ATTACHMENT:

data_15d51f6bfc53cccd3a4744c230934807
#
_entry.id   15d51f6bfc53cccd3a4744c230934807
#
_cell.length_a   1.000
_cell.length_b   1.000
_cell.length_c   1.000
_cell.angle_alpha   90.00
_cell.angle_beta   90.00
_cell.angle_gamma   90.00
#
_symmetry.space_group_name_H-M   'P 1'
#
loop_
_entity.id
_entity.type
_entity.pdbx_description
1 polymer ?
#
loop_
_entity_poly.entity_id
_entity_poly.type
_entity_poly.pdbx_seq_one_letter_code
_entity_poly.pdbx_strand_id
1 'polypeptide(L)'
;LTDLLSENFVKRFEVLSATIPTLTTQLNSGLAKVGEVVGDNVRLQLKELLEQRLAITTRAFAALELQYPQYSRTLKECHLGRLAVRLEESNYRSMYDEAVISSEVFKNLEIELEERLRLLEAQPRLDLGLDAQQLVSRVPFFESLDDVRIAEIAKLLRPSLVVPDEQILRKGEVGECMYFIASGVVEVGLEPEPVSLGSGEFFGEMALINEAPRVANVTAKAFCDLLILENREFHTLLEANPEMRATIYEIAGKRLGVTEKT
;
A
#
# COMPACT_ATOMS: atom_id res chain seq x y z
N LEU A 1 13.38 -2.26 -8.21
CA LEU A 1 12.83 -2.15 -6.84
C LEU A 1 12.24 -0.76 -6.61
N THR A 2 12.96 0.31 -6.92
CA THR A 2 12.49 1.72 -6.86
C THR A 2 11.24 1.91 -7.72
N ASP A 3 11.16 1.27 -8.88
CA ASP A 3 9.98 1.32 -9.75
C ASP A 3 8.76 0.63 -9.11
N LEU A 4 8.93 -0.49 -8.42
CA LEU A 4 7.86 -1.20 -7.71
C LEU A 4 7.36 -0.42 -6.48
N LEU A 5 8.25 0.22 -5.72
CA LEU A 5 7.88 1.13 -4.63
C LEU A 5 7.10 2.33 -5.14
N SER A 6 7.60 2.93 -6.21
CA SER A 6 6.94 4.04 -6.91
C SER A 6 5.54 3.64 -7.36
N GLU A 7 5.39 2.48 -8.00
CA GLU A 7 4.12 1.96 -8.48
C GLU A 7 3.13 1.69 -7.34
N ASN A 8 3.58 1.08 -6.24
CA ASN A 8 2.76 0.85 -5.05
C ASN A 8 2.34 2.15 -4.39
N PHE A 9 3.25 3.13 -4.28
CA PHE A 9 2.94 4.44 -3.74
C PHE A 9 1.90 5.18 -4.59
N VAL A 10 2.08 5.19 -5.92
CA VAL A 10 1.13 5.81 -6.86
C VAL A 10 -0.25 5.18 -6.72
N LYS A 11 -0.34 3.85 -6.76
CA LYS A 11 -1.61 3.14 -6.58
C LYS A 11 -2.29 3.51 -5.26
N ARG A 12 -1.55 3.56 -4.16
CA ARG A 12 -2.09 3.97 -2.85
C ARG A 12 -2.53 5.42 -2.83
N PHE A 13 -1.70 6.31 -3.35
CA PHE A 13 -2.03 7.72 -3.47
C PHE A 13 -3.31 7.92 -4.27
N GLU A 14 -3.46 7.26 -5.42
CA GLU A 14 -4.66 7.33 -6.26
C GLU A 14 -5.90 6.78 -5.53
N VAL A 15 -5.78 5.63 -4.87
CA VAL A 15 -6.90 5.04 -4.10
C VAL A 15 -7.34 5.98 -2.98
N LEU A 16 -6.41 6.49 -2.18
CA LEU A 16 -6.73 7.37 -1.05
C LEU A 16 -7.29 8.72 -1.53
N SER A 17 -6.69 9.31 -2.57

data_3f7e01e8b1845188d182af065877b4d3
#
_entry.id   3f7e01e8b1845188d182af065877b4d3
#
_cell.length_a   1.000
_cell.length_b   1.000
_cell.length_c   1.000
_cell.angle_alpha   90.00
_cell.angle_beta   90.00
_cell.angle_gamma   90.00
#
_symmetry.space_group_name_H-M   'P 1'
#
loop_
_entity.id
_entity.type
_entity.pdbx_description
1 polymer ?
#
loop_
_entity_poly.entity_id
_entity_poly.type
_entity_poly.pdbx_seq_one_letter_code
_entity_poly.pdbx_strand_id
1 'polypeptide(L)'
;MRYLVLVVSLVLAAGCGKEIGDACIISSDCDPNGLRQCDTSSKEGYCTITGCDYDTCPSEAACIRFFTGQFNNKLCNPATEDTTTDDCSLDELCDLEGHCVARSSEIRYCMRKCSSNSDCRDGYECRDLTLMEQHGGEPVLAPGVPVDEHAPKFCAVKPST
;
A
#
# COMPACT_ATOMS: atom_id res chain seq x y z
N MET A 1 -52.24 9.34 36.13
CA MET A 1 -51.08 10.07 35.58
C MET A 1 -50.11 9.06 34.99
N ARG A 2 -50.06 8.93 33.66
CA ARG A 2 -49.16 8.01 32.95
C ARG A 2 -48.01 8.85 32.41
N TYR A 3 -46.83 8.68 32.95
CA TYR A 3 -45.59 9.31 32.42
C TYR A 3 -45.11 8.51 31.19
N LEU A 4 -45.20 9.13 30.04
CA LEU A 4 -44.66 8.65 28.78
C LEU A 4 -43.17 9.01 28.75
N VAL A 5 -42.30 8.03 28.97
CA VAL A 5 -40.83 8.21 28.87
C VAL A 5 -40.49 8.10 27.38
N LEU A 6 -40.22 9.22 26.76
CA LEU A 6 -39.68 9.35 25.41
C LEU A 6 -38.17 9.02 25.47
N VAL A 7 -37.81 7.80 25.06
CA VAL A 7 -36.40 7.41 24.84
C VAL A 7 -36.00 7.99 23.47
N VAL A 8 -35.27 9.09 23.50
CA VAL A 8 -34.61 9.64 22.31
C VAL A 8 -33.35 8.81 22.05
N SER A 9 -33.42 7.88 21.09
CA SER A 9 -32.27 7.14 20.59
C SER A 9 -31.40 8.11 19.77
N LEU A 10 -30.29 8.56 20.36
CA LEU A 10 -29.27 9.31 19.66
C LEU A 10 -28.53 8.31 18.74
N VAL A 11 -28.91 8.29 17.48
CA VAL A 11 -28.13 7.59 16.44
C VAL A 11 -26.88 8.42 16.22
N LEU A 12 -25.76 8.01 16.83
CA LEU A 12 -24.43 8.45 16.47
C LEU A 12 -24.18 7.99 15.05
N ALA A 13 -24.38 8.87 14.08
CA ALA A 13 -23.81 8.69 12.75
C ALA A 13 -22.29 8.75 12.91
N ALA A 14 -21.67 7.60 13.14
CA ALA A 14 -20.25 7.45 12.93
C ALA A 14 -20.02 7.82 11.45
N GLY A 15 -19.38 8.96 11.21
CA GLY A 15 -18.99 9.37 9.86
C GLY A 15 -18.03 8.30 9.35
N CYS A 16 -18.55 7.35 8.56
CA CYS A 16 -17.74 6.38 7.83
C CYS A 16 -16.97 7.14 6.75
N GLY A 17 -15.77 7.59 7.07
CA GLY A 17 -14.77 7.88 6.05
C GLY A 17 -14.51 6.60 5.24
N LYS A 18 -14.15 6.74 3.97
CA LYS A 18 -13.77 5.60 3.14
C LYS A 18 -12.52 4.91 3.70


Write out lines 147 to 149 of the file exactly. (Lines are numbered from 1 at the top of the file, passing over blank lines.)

CA ALA A 13 -23.81 8.69 12.75
C ALA A 13 -22.29 8.75 12.91
N ALA A 14 -21.67 7.60 13.14